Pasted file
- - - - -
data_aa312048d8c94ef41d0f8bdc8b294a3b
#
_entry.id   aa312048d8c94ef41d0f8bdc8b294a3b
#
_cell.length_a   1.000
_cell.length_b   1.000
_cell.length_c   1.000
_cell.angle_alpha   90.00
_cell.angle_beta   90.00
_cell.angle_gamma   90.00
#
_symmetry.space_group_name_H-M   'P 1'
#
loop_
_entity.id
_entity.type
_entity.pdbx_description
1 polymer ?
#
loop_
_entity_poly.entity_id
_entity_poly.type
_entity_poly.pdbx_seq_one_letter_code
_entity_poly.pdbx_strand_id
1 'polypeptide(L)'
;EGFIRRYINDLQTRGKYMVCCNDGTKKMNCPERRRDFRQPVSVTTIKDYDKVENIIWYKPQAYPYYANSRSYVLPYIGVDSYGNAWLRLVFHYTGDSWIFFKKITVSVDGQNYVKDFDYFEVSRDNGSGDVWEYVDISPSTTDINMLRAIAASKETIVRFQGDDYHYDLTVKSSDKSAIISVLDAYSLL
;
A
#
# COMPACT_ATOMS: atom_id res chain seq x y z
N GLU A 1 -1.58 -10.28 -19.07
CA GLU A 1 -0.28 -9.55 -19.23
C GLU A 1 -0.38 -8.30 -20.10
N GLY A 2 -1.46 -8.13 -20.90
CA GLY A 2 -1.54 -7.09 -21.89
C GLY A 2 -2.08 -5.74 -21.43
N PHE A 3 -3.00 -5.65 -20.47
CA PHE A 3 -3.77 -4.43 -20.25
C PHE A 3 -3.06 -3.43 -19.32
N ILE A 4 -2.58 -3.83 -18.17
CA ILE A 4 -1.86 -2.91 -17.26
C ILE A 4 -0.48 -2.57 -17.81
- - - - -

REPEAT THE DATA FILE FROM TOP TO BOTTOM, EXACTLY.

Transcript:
data_aa312048d8c94ef41d0f8bdc8b294a3b
#
_entry.id   aa312048d8c94ef41d0f8bdc8b294a3b
#
_cell.length_a   1.000
_cell.length_b   1.000
_cell.length_c   1.000
_cell.angle_alpha   90.00
_cell.angle_beta   90.00
_cell.angle_gamma   90.00
#
_symmetry.space_group_name_H-M   'P 1'
#
loop_
_entity.id
_entity.type
_entity.pdbx_description
1 polymer ?
#
loop_
_entity_poly.entity_id
_entity_poly.type
_entity_poly.pdbx_seq_one_letter_code
_entity_poly.pdbx_strand_id
1 'polypeptide(L)'
;EGFIRRYINDLQTRGKYMVCCNDGTKKMNCPERRRDFRQPVSVTTIKDYDKVENIIWYKPQAYPYYANSRSYVLPYIGVDSYGNAWLRLVFHYTGDSWIFFKKITVSVDGQNYVKDFDYFEVSRDNGSGDVWEYVDISPSTTDINMLRAIAASKETIVRFQGDDYHYDLTVKSSDKSAIISVLDAYSLL
;
A
#
# COMPACT_ATOMS: atom_id res chain seq x y z
N GLU A 1 -1.58 -10.28 -19.07
CA GLU A 1 -0.28 -9.55 -19.23
C GLU A 1 -0.38 -8.30 -20.10
N GLY A 2 -1.46 -8.13 -20.90
CA GLY A 2 -1.54 -7.09 -21.89
C GLY A 2 -2.08 -5.74 -21.43
N PHE A 3 -3.00 -5.65 -20.47
CA PHE A 3 -3.77 -4.43 -20.25
C PHE A 3 -3.06 -3.43 -19.32
N ILE A 4 -2.58 -3.83 -18.17
CA ILE A 4 -1.86 -2.91 -17.26
C ILE A 4 -0.48 -2.57 -17.81